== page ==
For more information about these counters, look here: Using ADO.NET Performance Counters at MSDN’s Visual Studio 2005 Developer Center. I have used some of the code at this URL inside the application to display counters.

The application loops and makes exclusive connections to each database

Here is the code that makes connections attempts:

string strSQL = "select db_name() + '  -------  ' + name 'table' from sys.tables"; 

for (int i = 0; i < 10; i++)
{

 sqlcon.ConnectionString = "Data Source=" + server.Text.Trim() + ";DataBase=pooling" + i.ToString() + ";" + "Integrated Security=true;Connect Timeout=5";

 if (checkBox1.Checked == true) // SQL autentication used
    {
        sqlcon.ConnectionString = "Data Source=" + server.Text.Trim() + ";DataBase=pooling" + i.ToString() + ";" + "Uid=" + username.Text.Trim() + ";Pwd=" + password.Text.Trim() + ";Connect Timeout=5";
    }

    try
    {
        sqlcon.Open();
        SqlCommand DBCmd = new SqlCommand(strSQL, sqlcon);
    }

We will connect to SQL server once using integrated security and once using SQL authentication:

Running using integrated security

Here we are going to use integrated security to connect to the instance and make an explicit connection to each database, creating 10 connection pools and 10 pooled connections. See the following image.

conn_pooling_win_user.JPG

Running using SQL authentication

Here application produces a similar result, except for NumberOfActiveConnectionPoolGroups because it is cumulative. We get 10 connection pools and 10 pooled connections, but 20 connection pool groups.

Running . . .

select program_name , hostprocess , nt_username  from master..sysprocesses where spid >50 and spid @@spid

. . . returns 20 connections where the program_name column is “.Net SqlClient Data provider” for which each instance of the application is responsible for 10 connections.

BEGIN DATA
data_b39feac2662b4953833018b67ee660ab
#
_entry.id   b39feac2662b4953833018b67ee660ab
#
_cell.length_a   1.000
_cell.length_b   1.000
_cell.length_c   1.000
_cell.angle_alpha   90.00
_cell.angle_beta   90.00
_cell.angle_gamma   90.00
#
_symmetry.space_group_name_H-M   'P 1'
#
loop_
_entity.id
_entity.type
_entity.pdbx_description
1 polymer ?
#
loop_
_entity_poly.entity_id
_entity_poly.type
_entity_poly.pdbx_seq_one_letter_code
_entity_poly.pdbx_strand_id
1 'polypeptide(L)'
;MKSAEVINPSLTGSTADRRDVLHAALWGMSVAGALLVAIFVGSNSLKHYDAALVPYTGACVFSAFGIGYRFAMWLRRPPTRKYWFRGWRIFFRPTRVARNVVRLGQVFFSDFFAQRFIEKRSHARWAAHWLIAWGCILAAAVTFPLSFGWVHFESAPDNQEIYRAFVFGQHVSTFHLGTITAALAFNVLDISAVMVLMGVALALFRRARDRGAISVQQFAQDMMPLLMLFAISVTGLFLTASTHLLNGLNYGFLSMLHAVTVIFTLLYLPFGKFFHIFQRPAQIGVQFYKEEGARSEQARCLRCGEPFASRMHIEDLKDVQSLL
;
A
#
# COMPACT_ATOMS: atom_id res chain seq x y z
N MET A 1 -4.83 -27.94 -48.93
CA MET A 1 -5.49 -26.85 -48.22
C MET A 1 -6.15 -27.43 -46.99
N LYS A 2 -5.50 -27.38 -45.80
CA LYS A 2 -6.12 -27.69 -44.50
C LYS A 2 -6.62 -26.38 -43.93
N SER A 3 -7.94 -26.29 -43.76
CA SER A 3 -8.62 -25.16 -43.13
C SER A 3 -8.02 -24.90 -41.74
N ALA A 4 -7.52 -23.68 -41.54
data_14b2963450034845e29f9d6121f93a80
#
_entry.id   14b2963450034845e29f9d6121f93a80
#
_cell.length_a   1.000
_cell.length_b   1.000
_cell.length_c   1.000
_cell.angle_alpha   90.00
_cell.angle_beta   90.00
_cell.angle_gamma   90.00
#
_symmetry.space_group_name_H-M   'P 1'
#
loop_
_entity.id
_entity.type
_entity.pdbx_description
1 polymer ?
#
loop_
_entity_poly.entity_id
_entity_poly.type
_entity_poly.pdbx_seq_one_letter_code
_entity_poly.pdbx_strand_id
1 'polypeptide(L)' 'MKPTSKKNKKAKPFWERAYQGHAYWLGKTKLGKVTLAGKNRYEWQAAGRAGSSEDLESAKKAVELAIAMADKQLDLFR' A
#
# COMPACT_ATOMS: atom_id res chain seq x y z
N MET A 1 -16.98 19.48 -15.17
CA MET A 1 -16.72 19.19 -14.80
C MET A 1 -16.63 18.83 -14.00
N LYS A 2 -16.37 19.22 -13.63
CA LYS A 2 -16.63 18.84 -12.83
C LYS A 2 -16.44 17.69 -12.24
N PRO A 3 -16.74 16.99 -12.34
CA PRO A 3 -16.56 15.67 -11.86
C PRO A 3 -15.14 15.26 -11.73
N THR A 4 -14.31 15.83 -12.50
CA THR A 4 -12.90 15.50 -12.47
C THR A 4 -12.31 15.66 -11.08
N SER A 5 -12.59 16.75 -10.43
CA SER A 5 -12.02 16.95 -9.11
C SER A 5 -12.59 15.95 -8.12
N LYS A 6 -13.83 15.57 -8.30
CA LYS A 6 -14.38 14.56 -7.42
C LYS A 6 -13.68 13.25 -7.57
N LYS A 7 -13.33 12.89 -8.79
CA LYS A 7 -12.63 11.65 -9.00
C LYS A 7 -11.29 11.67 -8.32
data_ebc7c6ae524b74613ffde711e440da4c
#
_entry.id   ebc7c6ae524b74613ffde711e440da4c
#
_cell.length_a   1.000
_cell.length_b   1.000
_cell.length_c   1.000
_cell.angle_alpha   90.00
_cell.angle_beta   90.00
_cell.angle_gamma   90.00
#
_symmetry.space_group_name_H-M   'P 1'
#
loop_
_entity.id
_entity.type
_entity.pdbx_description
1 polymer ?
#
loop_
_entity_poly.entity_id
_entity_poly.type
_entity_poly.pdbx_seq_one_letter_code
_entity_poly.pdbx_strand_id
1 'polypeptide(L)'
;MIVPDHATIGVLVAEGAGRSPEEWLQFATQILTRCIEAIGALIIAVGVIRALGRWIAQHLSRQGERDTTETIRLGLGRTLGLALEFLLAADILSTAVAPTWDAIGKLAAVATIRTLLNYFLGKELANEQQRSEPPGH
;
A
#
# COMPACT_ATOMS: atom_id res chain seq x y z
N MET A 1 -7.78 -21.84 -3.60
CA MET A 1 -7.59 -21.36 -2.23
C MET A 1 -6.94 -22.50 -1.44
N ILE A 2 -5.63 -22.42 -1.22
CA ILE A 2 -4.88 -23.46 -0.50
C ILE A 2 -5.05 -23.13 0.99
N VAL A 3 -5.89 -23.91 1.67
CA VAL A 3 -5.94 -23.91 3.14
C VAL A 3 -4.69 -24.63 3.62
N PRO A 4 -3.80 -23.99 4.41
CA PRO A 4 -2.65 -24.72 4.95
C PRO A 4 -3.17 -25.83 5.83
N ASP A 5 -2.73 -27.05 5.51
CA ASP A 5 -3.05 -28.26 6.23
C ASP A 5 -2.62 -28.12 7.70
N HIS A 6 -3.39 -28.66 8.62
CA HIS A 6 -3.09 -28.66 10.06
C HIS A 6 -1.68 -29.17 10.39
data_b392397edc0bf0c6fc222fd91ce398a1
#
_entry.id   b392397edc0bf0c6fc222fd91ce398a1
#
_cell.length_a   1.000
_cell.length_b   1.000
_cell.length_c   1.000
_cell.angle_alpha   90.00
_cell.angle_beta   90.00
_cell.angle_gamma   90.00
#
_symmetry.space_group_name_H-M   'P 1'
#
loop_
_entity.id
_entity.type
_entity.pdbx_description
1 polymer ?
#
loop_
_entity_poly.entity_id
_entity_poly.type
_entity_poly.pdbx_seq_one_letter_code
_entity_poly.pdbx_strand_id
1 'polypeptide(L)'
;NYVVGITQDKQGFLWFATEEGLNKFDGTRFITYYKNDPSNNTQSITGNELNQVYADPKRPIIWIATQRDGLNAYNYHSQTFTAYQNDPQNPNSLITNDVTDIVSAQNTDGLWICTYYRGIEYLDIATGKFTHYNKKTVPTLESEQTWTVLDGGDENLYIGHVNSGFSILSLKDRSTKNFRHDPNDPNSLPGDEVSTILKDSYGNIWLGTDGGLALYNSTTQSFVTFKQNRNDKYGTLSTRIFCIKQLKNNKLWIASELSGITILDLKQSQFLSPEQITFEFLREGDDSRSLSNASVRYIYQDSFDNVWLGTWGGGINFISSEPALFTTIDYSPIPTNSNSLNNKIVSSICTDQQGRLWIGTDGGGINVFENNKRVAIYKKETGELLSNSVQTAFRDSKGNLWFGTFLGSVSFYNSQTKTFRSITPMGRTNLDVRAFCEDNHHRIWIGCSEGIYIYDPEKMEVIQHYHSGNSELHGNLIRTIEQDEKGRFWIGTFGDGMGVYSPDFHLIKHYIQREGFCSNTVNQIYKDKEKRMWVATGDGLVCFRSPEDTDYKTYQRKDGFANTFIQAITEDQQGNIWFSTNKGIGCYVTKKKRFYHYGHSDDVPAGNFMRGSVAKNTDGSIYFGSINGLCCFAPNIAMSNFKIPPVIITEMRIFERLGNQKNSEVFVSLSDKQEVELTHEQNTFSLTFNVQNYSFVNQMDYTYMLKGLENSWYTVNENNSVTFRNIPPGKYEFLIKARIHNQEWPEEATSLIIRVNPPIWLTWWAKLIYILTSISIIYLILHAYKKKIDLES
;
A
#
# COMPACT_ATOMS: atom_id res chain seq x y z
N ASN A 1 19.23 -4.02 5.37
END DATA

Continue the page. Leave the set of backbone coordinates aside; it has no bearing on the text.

conn_pooling_sql_user.JPG

Note that you can get different counter based on the connections already established on the instance.

This data can also be shown from performance monitor, but you must add the counters after making the connections and the application should be left open. The performance monitor distinguishes among different instances of the same application by using process Id (pid in task manager processes tab), The process id is logged in the application main window.

Here’s how it looks in performance monitor:

perfmon_data1.JPG

Explanation

Running the first instance of the application with windows security produced 10 pooled connections, 10 active connection pools, and 10 active pool groups. (This happens at point 1 in the above image.)

Running the second instance of the application with SQL authentication (and then adding the counter) shows 10 pooled connections, 10 active pools, but 20 active pool groups. (Point 2.)

Changing the first instance of the application to use SQL authentication while the application is still open sent the number of connection pools and pooled connection for this application with process id [5504] to rise to 20. They are running side to side that you can’t see the yellow line for activeconnectionpools. (Point 3.)

The same happened when changing the second instance of the application to use integrated security while the application is still open (both instances exchanged the connection method). This also sent the number of connection pools and pooled connections for this application instance (804) to rise to 20. (Point 4.)

Note that number of active connections is always zero, as we close the connection directly after retrieving data. This is a best practice.

Leaving the application open for a while but without activity results in connection pools and connections being closed because they are inactive for a time. When I closed both application instances, all counters dropped to zero and shortly the red perfmon cursor stopped, point 1 in following image.

perfmon_data2.JPG

Now we know what pool fragmentation is and demonstrated it.

How can we reduce or prevent pool fragmentation?

We can address pool fragmentation for the two previously outlined causes as follows.

Pool fragmentation due to integrated security